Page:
Censorship of the Arts in Singapore

1474 Words Mar 24th, 2008 6 Pages
What is the right balance to strike between freedom of and restrictions upon artistic expression?
The commonly accepted definition of censorship- that certain texts, images, or films should be banned. The Longman’s English Dictionary defines censorship as to examine books, films, letters etc, to remove anything that is considered offensive, morally harmful, or politically dangerous. Narrowing down the definition to cover The Arts scene in Singapore, the question beckons should anyone have the power to place restrictions on an individual’s freedom of expression? One might liken that tying a gag over someone’s mouth!
In a recent dialogue with Minister Mentor Lee (Friday, October 5th, 2007 – Singapore: From Arts to censorship), students
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Lastly, we should note that people are not being forced to view artwork at gunpoint. Every member of the public has the right to avert their eyes & not look at art that offends them. Similarly, they can refrain from entering a gallery with an exhibition of offensive works.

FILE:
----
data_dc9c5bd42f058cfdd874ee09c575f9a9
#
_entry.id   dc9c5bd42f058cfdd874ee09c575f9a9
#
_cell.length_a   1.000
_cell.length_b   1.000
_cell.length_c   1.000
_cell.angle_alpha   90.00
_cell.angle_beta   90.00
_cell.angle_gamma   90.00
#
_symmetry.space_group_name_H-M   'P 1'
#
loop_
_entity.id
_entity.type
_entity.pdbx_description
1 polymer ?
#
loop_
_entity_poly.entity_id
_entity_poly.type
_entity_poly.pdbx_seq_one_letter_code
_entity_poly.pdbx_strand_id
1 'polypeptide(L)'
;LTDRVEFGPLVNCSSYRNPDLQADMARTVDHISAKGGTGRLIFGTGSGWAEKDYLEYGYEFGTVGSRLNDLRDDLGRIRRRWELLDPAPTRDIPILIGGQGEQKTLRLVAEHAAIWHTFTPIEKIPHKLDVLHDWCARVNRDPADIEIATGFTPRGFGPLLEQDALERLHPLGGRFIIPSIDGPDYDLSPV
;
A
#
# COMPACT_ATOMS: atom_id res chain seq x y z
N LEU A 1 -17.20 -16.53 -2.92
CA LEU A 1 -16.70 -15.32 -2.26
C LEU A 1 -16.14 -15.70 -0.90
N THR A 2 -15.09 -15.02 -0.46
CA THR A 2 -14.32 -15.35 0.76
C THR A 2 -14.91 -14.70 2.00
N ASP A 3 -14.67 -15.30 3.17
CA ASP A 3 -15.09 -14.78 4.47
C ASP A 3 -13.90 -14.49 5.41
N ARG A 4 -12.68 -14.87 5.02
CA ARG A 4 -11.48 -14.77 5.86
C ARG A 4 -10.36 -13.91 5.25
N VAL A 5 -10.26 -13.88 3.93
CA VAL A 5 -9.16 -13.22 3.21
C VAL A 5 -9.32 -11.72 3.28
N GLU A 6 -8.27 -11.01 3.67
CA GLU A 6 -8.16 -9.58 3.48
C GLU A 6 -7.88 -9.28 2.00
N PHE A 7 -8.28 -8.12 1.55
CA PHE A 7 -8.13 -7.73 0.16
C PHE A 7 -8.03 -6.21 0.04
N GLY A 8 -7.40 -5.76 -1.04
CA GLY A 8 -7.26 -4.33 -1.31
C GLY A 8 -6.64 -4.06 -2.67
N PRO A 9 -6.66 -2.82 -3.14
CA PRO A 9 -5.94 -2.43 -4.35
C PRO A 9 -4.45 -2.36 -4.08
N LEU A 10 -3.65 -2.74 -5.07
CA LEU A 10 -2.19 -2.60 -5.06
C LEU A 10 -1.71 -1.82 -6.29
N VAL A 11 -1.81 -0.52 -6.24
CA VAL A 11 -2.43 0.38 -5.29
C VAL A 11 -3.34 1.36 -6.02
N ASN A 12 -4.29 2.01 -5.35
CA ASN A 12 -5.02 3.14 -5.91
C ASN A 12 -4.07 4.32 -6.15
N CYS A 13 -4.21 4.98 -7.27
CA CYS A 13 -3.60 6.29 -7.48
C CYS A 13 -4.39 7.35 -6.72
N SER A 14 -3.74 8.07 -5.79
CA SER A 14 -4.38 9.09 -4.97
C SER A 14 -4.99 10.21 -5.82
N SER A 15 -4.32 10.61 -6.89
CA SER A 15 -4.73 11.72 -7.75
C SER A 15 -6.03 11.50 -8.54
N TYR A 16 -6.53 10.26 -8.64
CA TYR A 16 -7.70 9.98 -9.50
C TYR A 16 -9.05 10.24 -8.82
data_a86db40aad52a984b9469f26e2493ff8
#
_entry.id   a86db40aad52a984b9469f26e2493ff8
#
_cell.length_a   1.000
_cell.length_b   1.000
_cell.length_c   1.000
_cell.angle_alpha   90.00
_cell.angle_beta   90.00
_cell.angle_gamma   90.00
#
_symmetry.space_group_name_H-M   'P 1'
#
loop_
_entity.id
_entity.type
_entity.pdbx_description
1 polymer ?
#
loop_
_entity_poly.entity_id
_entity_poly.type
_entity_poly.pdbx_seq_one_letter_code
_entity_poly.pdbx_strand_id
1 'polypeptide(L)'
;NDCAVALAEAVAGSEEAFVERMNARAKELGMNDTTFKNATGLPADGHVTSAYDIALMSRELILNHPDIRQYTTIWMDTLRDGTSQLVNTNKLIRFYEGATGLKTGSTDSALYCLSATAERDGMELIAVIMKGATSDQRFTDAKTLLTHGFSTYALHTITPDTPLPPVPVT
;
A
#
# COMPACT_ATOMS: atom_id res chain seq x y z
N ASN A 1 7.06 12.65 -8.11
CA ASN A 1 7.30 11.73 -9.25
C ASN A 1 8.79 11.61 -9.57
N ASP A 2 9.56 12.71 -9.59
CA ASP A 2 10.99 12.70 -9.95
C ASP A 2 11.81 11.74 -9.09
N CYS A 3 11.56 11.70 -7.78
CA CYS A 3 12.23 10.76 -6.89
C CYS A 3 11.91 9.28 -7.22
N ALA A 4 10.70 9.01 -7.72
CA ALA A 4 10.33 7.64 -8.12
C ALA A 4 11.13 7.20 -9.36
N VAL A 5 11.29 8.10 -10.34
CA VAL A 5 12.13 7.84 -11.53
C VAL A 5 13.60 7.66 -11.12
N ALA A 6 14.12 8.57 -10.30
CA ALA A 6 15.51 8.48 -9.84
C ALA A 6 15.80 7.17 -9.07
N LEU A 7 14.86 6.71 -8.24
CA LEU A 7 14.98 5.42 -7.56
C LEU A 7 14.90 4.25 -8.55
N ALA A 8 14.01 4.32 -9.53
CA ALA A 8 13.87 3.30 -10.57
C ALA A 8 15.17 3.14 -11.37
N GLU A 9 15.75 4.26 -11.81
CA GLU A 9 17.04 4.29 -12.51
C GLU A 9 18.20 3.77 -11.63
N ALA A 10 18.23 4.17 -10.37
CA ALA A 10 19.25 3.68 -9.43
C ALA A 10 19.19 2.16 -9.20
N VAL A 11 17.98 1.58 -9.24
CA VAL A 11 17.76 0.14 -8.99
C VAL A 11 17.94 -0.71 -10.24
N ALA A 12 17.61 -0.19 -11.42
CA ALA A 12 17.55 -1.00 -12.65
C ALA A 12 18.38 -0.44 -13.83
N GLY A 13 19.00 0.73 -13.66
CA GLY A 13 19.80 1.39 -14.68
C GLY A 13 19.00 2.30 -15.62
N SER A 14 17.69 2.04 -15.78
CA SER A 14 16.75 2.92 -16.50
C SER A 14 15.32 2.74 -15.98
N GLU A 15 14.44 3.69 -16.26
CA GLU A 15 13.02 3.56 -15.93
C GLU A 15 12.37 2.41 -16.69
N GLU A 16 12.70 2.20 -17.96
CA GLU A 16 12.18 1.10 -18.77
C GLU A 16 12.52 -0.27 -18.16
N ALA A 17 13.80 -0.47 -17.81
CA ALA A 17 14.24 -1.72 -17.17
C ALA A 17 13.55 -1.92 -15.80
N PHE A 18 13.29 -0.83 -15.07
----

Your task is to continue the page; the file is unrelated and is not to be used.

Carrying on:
The risks of stifling free expression far outweigh the potential for unacceptable material. Content which we consider perfectly acceptable today would have been regarded as taboo 50 years ago. In the report of the Censorship Review Committee of 2003, it was noted that the report was kept relevant against the backdrop of our social evolution and changing global landscape while understanding the need to fan the creative flames of the new generation and to accommodate the diversity of views. The social “glue” that bonds our society was not to be compromised, namely Singapore’s core values, identity, shared memories, religious and racial harmony. But the question one has to ask would be, are these changes coming fast enough to cope with the blooming art’s scene here, or is it a tightening noose fighting progress and growth? The report declares that “censorship is not just about classification, or access control; nor is it simply about liberalisation or tightening up. Censorship is multi-dimensional, relating media and artistic expression to the social values of community.” (Part IV, 9.0, Conclusion, pg 71) I beg to differ.
So does censorship help the artistic cause? Would the general public

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